Pennsylvania Republican U.S. Senate candidate Dave McCormick sharply criticized President Joe Biden for an executive order that grants “parole in place” to about 500,000 illegal immigrants married to U.S. citizens, a move Republicans describe as an “amnesty.”

Critics and supporters alike acknowledge it’s a major move that benefits hundreds of thousands of illegal immigrants, just months before the November election. Not surprisingly, Republican candidates like Dave McCormick are using the announcement to make their case against Democrats in Washington, D.C.

McCormick, who is running against three-term incumbent U.S. Sen. Bob Casey Jr. posted on social media, “Biden has let over 10 million illegal immigrants cross the southern border, and now he’s looking to grant mass amnesty to hundreds of thousands.”

He took a shot at his opponent, quipping that since Casey regularly voted for Biden’s agenda then “we’ll know he’ll be right there with him on this, too.”

Casey didn’t respond to a request for comment from DVJournal or from CNN.

“I haven’t seen the proposal, I’ll wait until I see it,” he told the network.

In a statement announcing the executive order, Vice President Kamala Harris said the spouses should be protected so they can stay with their families and “contribute to our communities while they apply for a green card.”

But opponents point out Biden’s actions are almost certainly illegal and likely unconstitutional. The parole statute Biden is invoking, for example, mandates that parole be granted “only on a case by case basis for urgent humanitarian reasons or significant public benefit.”

U.S. Sen. Marsha Blackburn (R-Tenn.) sent Biden a letter Wednesday arguing the president is violating the Constitution by creating legislation from inside the Oval Office.

“As you well know, the Constitution vests the executive with the power to enforce our immigration laws, not to craft them unilaterally. Specifically, the Constitution states that the President ‘shall take care that the laws be faithfully executed.’ If you move forward with implementing this disastrous proposal that alters the legal status of hundreds of thousands of migrants without congressional approval, you would be flouting congressional authority in direct contravention of the Constitution’s separation of powers,” Blackburn wrote.

Legal scholars split down ideological lines on Biden’s executive order.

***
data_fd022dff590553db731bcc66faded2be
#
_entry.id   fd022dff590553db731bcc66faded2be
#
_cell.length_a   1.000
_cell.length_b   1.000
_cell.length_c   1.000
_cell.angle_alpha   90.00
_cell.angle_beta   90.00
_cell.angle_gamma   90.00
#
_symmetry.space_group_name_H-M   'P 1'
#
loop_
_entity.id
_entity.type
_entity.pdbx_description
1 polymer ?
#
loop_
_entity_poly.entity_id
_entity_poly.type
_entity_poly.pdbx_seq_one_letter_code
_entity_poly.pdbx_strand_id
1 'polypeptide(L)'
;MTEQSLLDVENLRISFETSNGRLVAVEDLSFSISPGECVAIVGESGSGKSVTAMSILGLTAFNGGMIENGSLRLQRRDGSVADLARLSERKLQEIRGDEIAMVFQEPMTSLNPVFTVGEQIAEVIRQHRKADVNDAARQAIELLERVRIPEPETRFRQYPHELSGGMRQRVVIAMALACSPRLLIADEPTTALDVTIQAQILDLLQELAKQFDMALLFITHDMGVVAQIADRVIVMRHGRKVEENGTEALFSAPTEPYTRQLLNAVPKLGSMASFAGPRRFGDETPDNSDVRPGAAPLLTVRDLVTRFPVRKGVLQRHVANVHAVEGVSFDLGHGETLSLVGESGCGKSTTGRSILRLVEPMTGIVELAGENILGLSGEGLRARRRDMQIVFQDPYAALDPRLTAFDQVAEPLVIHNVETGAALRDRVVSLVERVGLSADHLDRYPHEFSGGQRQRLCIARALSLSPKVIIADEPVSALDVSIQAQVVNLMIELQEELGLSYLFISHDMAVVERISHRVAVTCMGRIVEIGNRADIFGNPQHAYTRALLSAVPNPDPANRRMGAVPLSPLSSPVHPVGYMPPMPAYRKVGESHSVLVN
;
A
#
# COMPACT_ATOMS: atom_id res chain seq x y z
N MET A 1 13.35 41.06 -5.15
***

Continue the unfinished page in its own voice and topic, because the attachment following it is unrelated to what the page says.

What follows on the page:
America First Legal President Stephen Miller said his pro-border-security organization plans to sue.

Calling the executive order a slap in the face to those who legally immigrate into the U.S., Miller said “illegals will have full access to welfare, entitlements, the voting booth, and chain migration, meaning entire illegal alien extended family networks and be made into full voting citizens.”

But The Center for American Progress hailed Biden’s decision as one that kept families together. President and CEO Patrick Gaspard said it gives greater financial stability to American businesses and families. He added families no longer have to worry about figuring out a “broken and outdated immigration system.”

The executive order will keep the nation’s border crisis at the center of the Casey-McCormick race. Polls show immigration is a top issues on the minds of Pennsylvanians. The Commonwealth Foundation found it ranked second on the list of important problems for the U.S. The most recent Marist and New York Times/Siena polls ranked it third.

Casey and McCormick are locked in a close race. RealClearPollings gives Casey an average lead of five points over McCormick. In the presidential race, Republican Donald Trump leads Democrat incumbent President Joe Biden by an average of 2.3 points, according to RCP’s roundup of Pennsylvania polls.

It’s Trump’s lead in the polls that has Pennsylvania Republicans optimistic about McCormick’s chances.

Pennsylvania Republican National Committeeman Andy Reilly told the DVJournal podcast McCormick is one of “the brightest stars” in national and Pennsylvania politics.

“If you meet him, you’re meeting an independent guy,” said Reilly. “You’re meeting someone who is genuine, decent, honest…someone with real experience…I believe he’ll run ahead of President Trump in the southeast, much like Pat Toomey did in 2016.”